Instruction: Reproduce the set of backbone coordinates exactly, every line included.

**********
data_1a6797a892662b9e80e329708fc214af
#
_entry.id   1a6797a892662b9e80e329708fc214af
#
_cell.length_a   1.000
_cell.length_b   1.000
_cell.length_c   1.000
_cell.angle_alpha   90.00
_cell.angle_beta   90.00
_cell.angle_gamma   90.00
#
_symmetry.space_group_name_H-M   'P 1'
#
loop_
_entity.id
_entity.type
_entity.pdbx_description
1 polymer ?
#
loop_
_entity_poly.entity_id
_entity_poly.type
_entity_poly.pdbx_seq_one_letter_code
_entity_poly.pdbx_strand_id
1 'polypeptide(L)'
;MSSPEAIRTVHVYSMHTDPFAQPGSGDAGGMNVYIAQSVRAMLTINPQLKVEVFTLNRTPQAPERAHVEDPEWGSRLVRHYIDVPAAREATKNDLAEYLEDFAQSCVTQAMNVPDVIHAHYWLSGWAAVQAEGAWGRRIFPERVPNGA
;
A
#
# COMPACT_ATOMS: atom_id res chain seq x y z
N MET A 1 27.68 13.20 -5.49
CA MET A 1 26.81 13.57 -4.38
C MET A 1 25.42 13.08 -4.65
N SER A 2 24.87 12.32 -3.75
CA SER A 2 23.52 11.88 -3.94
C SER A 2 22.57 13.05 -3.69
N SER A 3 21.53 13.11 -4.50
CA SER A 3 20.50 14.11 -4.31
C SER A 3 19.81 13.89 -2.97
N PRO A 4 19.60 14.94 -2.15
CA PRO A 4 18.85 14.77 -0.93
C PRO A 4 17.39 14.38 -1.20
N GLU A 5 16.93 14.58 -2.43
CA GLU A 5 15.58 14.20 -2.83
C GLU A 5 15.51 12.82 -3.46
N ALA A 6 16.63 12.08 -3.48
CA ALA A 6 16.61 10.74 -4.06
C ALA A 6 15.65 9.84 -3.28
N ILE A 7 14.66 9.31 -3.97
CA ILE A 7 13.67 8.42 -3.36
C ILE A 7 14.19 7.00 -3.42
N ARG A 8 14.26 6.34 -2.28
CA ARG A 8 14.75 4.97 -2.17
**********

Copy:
data_1a6797a892662b9e80e329708fc214af
#
_entry.id   1a6797a892662b9e80e329708fc214af
#
_cell.length_a   1.000
_cell.length_b   1.000
_cell.length_c   1.000
_cell.angle_alpha   90.00
_cell.angle_beta   90.00
_cell.angle_gamma   90.00
#
_symmetry.space_group_name_H-M   'P 1'
#
loop_
_entity.id
_entity.type
_entity.pdbx_description
1 polymer ?
#
loop_
_entity_poly.entity_id
_entity_poly.type
_entity_poly.pdbx_seq_one_letter_code
_entity_poly.pdbx_strand_id
1 'polypeptide(L)'
;MSSPEAIRTVHVYSMHTDPFAQPGSGDAGGMNVYIAQSVRAMLTINPQLKVEVFTLNRTPQAPERAHVEDPEWGSRLVRHYIDVPAAREATKNDLAEYLEDFAQSCVTQAMNVPDVIHAHYWLSGWAAVQAEGAWGRRIFPERVPNGA
;
A
#
# COMPACT_ATOMS: atom_id res chain seq x y z
N MET A 1 27.68 13.20 -5.49
CA MET A 1 26.81 13.57 -4.38
C MET A 1 25.42 13.08 -4.65
N SER A 2 24.87 12.32 -3.75
CA SER A 2 23.52 11.88 -3.94
C SER A 2 22.57 13.05 -3.69
N SER A 3 21.53 13.11 -4.50
CA SER A 3 20.50 14.11 -4.31
C SER A 3 19.81 13.89 -2.97
N PRO A 4 19.60 14.94 -2.15
CA PRO A 4 18.85 14.77 -0.93
C PRO A 4 17.39 14.38 -1.20
N GLU A 5 16.93 14.58 -2.43
CA GLU A 5 15.58 14.20 -2.83
C GLU A 5 15.51 12.82 -3.46
N ALA A 6 16.63 12.08 -3.48
CA ALA A 6 16.61 10.74 -4.06
C ALA A 6 15.65 9.84 -3.28
N ILE A 7 14.66 9.31 -3.97
CA ILE A 7 13.67 8.42 -3.36
C ILE A 7 14.19 7.00 -3.42
N ARG A 8 14.26 6.34 -2.28
CA ARG A 8 14.75 4.97 -2.17